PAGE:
https://www.duolingo.com/blairecoucher

500 Polish Verbs (w toku)

Hey guys, I completed the Polish from English course last summer and since then, I have been trying to expand my vocabulary and improve my grammar and speaking. I took notes of every skill from the Polish tree in Google Docs and recorded all of the vocabulary from them. For the past fee months, I have been working on a list of essential/common Polish verbs in a separate doc and I now have 367 verbs; I'm shooting for 500. It includes verbs taught in this course as well as many others I have found online. In the future, I will try to include "Conjugation Group" labels for each verb that are linked to another Doc, which will show each different type of conjugation in the language. I'm posting the link here in case anyone wants to contribute any verbs or other bits of advice or wants me to share the doc with them if they want to edit. I thought that it could be a collaborative effort with the other users and could be very useful for new learners as well.

If you need to find a Polish verb, you can simply press "Ctrl + f" and type in the verb in English or Polish. If the verb you are looking for is not included, you can comment below or request access to the document and add it subsequently. Currently, the list only includes the Polish verbs from A-Z with their English equivalents. The perfective aspect is listed below as well as other compound uses of the verbs. I also included the object pronouns with the verbs to inform the readers which grammatical case to use in sentences. Here is the Google Doc link:

https://docs.google.com/document/d/1ZgIST20efZHEWRktjaOXMvdQiY_PDSAXNJErLPT6oCs/edit

March 8, 2019

9 Comments


https://www.duolingo.com/alik1989

https://pl.wiktionary.org/wiki/Indeks:Polski_-_Najpopularniejsze_s%C5%82owa_1-2000

That's a list with very common words. I guess there must be about 500 verbs among them. They are easy to spot, since there are only infinitives.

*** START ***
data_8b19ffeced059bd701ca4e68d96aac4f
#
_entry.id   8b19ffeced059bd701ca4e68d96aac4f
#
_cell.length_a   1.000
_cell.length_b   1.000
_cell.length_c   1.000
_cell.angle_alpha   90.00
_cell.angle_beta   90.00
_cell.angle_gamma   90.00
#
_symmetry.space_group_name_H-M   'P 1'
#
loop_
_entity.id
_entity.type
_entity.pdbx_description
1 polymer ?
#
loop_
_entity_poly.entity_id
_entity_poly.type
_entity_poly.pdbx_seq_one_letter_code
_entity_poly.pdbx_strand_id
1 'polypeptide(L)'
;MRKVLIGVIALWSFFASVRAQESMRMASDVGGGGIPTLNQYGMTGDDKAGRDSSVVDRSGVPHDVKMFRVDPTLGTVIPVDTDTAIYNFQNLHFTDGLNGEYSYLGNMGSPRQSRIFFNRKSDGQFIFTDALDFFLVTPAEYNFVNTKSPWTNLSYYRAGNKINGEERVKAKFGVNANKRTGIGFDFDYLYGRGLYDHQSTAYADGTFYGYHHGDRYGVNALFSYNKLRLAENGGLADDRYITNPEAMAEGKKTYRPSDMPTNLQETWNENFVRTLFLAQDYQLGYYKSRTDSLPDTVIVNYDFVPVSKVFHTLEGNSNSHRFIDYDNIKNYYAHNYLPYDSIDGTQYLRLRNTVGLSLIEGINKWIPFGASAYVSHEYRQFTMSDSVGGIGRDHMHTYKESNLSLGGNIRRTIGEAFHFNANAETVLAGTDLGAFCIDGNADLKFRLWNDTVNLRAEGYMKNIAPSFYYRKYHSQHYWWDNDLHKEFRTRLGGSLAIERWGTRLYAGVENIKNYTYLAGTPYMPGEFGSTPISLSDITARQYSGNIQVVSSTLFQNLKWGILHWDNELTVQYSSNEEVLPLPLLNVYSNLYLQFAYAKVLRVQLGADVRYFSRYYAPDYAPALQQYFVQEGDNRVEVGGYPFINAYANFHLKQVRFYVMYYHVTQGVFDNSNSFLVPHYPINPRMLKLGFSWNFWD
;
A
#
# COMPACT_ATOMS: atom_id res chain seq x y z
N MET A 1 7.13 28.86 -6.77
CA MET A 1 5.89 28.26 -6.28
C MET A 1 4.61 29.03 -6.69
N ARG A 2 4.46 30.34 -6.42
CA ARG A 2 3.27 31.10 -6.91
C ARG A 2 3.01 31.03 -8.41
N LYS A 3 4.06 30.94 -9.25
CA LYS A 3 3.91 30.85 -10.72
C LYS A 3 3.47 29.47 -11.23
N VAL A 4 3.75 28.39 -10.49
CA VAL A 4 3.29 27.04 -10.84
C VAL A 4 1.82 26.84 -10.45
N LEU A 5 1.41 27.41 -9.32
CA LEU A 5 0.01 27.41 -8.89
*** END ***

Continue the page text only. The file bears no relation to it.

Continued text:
EDIT: As there are less verbs there than I had previously expected, here are some more words:

https://pl.wiktionary.org/wiki/Indeks:Polski_-_Najpopularniejsze_s%C5%82owa_2001-4000

March 8, 2019

https://www.duolingo.com/blairecoucher

Thanks! Very resourceful.

March 8, 2019

https://www.duolingo.com/Elgatobandido

I have been trying in vain to find decent Polish resources and have come up with very little. I did find these pages with lists of Polish verbs, adjectives, prepositions and conjunctions:

Polish Verbs- Wiktionary

Polish Adjectives- Wiktionary

Polish Prepositions- Wiktionary

Polish Conjunctions- Wiktionary

The main problem is that these are lists of links so you have to click each individual link to tell what the Polish word means. But maybe it can be of some small help to those compiling lists of Polish words.

March 9, 2019

https://www.duolingo.com/FredFukada

Cool idea, I´ll take a look - I´m also working on a list of verbs. Where did you find the case a verb needs. I´m still searching the internet for such an extra info... Would be really helpful to know, where to look for that!

March 9, 2019

https://www.duolingo.com/alik1989